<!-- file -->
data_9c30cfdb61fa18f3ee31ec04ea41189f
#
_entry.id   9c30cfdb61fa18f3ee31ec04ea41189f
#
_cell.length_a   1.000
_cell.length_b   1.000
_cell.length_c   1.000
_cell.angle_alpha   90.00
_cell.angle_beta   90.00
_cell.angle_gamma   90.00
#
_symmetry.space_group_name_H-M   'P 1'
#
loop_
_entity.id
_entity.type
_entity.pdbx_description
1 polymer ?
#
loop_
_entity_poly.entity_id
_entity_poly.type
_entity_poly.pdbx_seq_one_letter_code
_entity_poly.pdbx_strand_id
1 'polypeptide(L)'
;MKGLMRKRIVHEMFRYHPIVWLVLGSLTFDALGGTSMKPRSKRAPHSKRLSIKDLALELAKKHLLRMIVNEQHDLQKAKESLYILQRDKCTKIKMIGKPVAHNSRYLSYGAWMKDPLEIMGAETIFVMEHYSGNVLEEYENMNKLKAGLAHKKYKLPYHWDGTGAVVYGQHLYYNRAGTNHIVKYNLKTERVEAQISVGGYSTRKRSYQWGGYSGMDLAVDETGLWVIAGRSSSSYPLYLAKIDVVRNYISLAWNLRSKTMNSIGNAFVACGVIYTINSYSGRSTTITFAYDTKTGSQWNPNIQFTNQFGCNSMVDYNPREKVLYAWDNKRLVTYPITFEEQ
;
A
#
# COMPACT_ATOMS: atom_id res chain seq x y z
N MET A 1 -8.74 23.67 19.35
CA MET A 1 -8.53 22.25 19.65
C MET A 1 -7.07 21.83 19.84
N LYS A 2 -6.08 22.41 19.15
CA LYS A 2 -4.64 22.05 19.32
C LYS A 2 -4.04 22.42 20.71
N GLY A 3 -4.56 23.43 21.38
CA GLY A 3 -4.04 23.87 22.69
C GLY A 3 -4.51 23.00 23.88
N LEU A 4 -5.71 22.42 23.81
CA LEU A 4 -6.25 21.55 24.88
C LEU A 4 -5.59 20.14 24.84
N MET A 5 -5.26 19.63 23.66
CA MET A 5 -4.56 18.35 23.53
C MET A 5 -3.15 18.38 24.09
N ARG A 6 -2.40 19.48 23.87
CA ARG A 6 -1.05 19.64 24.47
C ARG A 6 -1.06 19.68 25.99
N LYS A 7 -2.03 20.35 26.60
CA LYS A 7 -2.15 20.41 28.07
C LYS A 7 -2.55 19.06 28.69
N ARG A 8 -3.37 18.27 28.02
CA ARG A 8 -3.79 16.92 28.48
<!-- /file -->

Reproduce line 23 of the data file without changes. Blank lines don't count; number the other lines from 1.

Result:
_entity_poly.pdbx_seq_one_letter_code